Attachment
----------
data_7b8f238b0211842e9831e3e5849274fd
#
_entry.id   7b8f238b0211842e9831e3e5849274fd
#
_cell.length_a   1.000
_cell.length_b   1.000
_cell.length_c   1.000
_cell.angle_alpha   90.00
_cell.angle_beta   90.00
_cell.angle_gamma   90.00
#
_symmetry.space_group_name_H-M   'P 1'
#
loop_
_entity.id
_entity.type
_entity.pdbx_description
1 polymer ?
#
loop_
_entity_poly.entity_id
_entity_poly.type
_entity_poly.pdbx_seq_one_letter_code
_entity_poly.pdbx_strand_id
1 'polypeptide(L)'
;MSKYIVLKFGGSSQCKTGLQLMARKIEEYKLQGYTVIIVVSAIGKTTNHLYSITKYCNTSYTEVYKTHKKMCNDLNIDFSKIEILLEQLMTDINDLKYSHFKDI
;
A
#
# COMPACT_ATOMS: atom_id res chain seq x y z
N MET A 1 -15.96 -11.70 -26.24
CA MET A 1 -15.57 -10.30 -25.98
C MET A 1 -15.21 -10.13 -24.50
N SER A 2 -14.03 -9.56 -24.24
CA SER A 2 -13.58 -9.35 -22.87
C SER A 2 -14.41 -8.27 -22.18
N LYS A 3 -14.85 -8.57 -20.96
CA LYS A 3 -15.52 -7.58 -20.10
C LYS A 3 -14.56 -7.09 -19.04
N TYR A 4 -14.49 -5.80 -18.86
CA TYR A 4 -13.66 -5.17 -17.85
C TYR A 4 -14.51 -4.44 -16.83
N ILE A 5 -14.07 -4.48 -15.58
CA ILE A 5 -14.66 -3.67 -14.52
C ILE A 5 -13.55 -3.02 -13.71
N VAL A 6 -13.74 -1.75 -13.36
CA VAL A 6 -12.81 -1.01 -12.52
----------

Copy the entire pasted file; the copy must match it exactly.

data_7b8f238b0211842e9831e3e5849274fd
#
_entry.id   7b8f238b0211842e9831e3e5849274fd
#
_cell.length_a   1.000
_cell.length_b   1.000
_cell.length_c   1.000
_cell.angle_alpha   90.00
_cell.angle_beta   90.00
_cell.angle_gamma   90.00
#
_symmetry.space_group_name_H-M   'P 1'
#
loop_
_entity.id
_entity.type
_entity.pdbx_description
1 polymer ?
#
loop_
_entity_poly.entity_id
_entity_poly.type
_entity_poly.pdbx_seq_one_letter_code
_entity_poly.pdbx_strand_id
1 'polypeptide(L)'
;MSKYIVLKFGGSSQCKTGLQLMARKIEEYKLQGYTVIIVVSAIGKTTNHLYSITKYCNTSYTEVYKTHKKMCNDLNIDFSKIEILLEQLMTDINDLKYSHFKDI
;
A
#
# COMPACT_ATOMS: atom_id res chain seq x y z
N MET A 1 -15.96 -11.70 -26.24
CA MET A 1 -15.57 -10.30 -25.98
C MET A 1 -15.21 -10.13 -24.50
N SER A 2 -14.03 -9.56 -24.24
CA SER A 2 -13.58 -9.35 -22.87
C SER A 2 -14.41 -8.27 -22.18
N LYS A 3 -14.85 -8.57 -20.96
CA LYS A 3 -15.52 -7.58 -20.10
C LYS A 3 -14.56 -7.09 -19.04
N TYR A 4 -14.49 -5.80 -18.86
CA TYR A 4 -13.66 -5.17 -17.85
C TYR A 4 -14.51 -4.44 -16.83
N ILE A 5 -14.07 -4.48 -15.58
CA ILE A 5 -14.66 -3.67 -14.52
C ILE A 5 -13.55 -3.02 -13.71
N VAL A 6 -13.74 -1.75 -13.36
CA VAL A 6 -12.81 -1.01 -12.52